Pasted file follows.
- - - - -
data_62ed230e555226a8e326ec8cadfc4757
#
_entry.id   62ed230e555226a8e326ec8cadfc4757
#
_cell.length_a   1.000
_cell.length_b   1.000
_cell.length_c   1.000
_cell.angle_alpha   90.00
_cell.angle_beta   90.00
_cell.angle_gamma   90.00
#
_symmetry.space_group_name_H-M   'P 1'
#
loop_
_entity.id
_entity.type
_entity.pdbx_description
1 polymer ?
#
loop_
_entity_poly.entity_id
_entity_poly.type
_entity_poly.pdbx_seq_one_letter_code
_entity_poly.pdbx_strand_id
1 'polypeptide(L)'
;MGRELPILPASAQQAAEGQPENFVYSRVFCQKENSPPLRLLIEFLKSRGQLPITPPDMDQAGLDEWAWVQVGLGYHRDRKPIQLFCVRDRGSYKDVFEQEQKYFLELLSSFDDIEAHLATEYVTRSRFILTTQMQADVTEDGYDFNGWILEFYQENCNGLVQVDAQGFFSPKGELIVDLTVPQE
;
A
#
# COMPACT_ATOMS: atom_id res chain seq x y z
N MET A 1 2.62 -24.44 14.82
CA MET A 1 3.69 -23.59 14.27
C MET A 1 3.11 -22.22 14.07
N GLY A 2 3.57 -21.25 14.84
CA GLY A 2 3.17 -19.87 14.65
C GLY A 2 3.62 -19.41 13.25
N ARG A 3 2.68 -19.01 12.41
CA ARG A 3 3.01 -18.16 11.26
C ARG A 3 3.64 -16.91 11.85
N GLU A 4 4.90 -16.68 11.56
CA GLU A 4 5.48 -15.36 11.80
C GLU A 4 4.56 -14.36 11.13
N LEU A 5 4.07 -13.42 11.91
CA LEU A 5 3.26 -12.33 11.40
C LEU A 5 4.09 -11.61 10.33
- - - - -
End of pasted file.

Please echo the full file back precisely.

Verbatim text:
data_62ed230e555226a8e326ec8cadfc4757
#
_entry.id   62ed230e555226a8e326ec8cadfc4757
#
_cell.length_a   1.000
_cell.length_b   1.000
_cell.length_c   1.000
_cell.angle_alpha   90.00
_cell.angle_beta   90.00
_cell.angle_gamma   90.00
#
_symmetry.space_group_name_H-M   'P 1'
#
loop_
_entity.id
_entity.type
_entity.pdbx_description
1 polymer ?
#
loop_
_entity_poly.entity_id
_entity_poly.type
_entity_poly.pdbx_seq_one_letter_code
_entity_poly.pdbx_strand_id
1 'polypeptide(L)'
;MGRELPILPASAQQAAEGQPENFVYSRVFCQKENSPPLRLLIEFLKSRGQLPITPPDMDQAGLDEWAWVQVGLGYHRDRKPIQLFCVRDRGSYKDVFEQEQKYFLELLSSFDDIEAHLATEYVTRSRFILTTQMQADVTEDGYDFNGWILEFYQENCNGLVQVDAQGFFSPKGELIVDLTVPQE
;
A
#
# COMPACT_ATOMS: atom_id res chain seq x y z
N MET A 1 2.62 -24.44 14.82
CA MET A 1 3.69 -23.59 14.27
C MET A 1 3.11 -22.22 14.07
N GLY A 2 3.57 -21.25 14.84
CA GLY A 2 3.17 -19.87 14.65
C GLY A 2 3.62 -19.41 13.25
N ARG A 3 2.68 -19.01 12.41
CA ARG A 3 3.01 -18.16 11.26
C ARG A 3 3.64 -16.91 11.85
N GLU A 4 4.90 -16.68 11.56
CA GLU A 4 5.48 -15.36 11.80
C GLU A 4 4.56 -14.36 11.13
N LEU A 5 4.07 -13.42 11.91
CA LEU A 5 3.26 -12.33 11.40
C LEU A 5 4.09 -11.61 10.33